Breaking news: The rich know how to get richer.
Same, but this time there’s apparently solid proof. For months, more than 600 journalists in 117 countries have been rummaging through nearly 12 million documents to expose the wealthy. Meet, the Pandora Papers. This is apparently one of the biggest ever global investigations, run by the International Consortium of Investigative Journalists (ICIJ). Journalists apparently looked into hundreds of people including billionaires, celebrities, politicians, and business leaders. And are now shining a light on the minds and bank accounts of some of the most wealthy and powerful.
Tax havens. Regular banks are apparently for commoners. So the uber wealthy (like King Abdullah II of Jordan and Czech Prime Minister Andrej Babiš) apparently put their money in places like the Cayman and British Virgin Islands, Panama, Dubai, Monaco, and Switzerland. Or even South Dakota (unexpected, we know). An estimated $5.6 trillion to $32 trillion could be hidden offshore. But that doesn't even include offshore assets. Like the over $40 million property in London the Azerbaijani president's 11-year-old son allegedly owned. Or the apartment in Monaco another president reportedly got his girlfriend. Meanwhile, former UK Prime Minister Tony Blair may want to explain how the offshore firm he bought allegedly helped his family avoid over $400,000 in property taxes.
Loopholes. All of this is technically legal. But it raises ethical questions as around 10% of the world has been living on less than $2 a day while mega-rich space cowboys Elon Musk and Jeff Bezos run around in their space cowboy suits. The papers are blaring the alarm about the offshore financial system. And the findings could mean a shake-up for two European Union leaders named in the investigation. That includes the Czech PM – who’s up for reelection this week. He now has to answer why he used offshore investments to buy a $22 million château in France. A chât-no-no, indeed.
It’s no secret that the rich fail to pay their fair share around the world. Now, journalists are sifting through the paperwork to prove what many have known all along.
Merck. On Friday, the drugmaker said its COVID-19 antiviral pill cut hospitalizations and deaths by about half. The drug, named molnupiravir (Merck wasn’t going for catchy), is designed to attack the virus’s ability to reproduce – and is apparently showing evidence of working on variants. We already have antibody treatments, steroids, and vaccines to work with. But if cleared, this would be the first FDA-authorized at-home COVID-19 treatment. (All other treatments apparently require an IV or injection in a hospital setting.) An at-home treatment is no substitute for the vaccine. But as the pandemic continues, the drug could help complement vaccines and treat breakthrough infections without crowding hospitals. Next up: Merck says it will submit data to the FDA ASAP. And emergency use authorization could come by the end of the year.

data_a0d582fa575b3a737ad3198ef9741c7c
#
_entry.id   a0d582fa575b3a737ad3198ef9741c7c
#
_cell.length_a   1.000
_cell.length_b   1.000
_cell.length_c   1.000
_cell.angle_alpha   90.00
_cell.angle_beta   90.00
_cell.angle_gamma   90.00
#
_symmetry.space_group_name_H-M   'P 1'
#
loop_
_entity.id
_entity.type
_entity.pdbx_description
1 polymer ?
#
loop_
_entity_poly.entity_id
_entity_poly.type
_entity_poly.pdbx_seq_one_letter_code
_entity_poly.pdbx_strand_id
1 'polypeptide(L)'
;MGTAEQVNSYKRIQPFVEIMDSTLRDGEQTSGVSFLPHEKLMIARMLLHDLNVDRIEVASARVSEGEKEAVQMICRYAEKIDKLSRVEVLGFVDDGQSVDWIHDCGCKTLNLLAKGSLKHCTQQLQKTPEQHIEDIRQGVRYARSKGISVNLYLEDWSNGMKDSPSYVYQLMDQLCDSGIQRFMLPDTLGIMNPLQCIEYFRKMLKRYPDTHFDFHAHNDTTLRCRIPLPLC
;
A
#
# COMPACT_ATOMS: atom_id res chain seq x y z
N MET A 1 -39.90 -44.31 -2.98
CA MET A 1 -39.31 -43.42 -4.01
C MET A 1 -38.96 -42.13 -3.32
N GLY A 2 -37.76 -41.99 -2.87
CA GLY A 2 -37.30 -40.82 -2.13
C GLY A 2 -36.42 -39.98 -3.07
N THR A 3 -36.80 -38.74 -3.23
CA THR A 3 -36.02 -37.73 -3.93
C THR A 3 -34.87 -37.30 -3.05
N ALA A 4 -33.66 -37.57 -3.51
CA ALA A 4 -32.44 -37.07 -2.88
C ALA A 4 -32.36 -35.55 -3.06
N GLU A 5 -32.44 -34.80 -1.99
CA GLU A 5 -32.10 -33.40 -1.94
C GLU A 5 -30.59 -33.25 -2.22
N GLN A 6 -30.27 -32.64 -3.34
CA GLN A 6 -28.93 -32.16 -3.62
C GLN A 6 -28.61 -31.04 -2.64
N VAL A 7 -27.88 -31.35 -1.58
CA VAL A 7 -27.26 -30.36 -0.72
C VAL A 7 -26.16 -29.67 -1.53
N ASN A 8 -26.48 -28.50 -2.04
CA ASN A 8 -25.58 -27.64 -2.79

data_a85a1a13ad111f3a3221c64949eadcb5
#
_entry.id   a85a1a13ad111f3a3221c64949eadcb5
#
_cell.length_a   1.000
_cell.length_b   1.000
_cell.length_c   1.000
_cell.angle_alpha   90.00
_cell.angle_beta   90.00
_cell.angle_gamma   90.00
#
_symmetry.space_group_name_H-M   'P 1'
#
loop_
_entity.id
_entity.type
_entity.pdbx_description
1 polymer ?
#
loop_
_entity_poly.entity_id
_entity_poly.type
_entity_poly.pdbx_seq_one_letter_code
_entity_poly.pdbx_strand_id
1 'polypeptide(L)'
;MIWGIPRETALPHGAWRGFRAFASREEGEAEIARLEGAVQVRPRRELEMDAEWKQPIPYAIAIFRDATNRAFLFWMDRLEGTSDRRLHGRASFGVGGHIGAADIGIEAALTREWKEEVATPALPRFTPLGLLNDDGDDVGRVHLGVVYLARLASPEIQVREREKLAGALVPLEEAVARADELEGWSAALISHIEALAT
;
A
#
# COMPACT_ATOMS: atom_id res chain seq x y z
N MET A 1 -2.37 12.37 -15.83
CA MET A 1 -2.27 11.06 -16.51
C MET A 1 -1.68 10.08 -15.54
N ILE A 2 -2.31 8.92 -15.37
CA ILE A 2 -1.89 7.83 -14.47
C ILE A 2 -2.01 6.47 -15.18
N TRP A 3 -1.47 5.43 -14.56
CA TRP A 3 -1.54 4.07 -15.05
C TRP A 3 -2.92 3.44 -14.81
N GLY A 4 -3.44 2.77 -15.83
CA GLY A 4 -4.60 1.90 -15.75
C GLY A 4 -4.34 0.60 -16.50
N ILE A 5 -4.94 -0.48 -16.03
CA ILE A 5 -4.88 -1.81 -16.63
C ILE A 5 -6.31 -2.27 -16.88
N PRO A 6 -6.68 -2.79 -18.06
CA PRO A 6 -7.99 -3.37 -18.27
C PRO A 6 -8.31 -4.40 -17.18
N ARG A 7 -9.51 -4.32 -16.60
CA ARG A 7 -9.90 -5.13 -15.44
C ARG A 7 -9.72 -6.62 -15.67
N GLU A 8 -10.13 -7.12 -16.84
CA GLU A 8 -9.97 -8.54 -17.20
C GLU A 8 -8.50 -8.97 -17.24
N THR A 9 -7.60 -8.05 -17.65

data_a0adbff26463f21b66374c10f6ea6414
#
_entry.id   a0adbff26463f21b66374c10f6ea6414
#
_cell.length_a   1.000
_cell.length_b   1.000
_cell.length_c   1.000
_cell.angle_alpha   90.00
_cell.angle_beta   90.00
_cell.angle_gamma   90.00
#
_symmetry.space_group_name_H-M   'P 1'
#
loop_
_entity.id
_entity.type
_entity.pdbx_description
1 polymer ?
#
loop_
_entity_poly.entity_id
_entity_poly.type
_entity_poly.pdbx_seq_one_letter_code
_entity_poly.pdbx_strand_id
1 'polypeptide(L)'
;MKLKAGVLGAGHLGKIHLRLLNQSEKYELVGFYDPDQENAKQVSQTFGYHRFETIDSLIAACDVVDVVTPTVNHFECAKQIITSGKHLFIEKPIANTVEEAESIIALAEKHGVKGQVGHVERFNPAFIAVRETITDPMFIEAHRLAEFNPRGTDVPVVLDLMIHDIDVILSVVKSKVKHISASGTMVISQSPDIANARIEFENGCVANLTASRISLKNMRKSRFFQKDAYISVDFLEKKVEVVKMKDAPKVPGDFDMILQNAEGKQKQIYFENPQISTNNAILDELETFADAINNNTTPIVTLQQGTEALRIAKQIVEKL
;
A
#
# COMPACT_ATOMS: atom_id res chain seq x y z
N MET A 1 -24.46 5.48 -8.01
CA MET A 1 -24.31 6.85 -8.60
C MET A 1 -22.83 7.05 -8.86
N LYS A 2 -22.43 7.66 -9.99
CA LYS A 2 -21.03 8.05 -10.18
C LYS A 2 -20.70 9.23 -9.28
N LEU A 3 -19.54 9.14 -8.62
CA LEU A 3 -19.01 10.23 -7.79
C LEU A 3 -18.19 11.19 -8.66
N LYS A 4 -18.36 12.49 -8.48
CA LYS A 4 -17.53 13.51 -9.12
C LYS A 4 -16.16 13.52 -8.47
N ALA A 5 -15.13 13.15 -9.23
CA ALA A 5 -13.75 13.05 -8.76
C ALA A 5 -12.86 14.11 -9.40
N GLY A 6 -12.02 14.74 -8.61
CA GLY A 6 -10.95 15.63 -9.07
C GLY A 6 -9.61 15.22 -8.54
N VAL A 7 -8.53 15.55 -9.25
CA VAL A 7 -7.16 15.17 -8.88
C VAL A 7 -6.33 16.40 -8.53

…Oh and speaking of vaccines, California is now the first state to issue a mandate for schoolchildren to get vaccinated. It applies to vaccines that have gotten full FDA approval and could kick in as soon as next year – affecting an estimated 6.7 million public and private students.
The French Catholic Church. Yesterday, an independent commission said the French Church has had an estimated 3,000 pedophile clergymen in the past 70 years. Officials have been investigating allegations of sexual abuse in the church as far back as the 1950s. Tomorrow, it's expected to publish its full findings – the latest scandal to shake up the Roman Catholic Church. The French Church has reportedly said it’s looking into offering abuse victims financial compensation. And the Vatican is waiting to respond until the full report’s released.
The California coast. On Saturday, an Amplify Energy pipeline leaked at least 120,000 gallons of oil into the Pacific Ocean near Orange County. Officials closed Huntington Beach as dead fish and birds washed ashore. Amplify's CEO says the pipeline has been shut off. And reportedly said the company is "fully committed" to making sure the area's cleaned up. But as cleanup crews worked around the clock to contain the spill, the Huntington Beach mayor called it an “environmental catastrophe.”
Not the first time: In 2015, a burst pipeline near Santa Barbara dumped over 100,000 gallons of crude oil mostly into the ocean. Environmentalists say such disasters demonstrate why California needs to move away from fossil fuels.
Their own bodies. Over the weekend, tens of thousands of people across the US took to the streets for the fifth annual Women’s March. Protesters condemned Texas’s abortion ban and called on the Supreme Court – whose term starts today – to protect reproductive rights.
Skimm’d by Rashaan Ayesh, Maria del Carmen Corpus, Mariza Smajlaj, Clem Robineau, and Julie Shain
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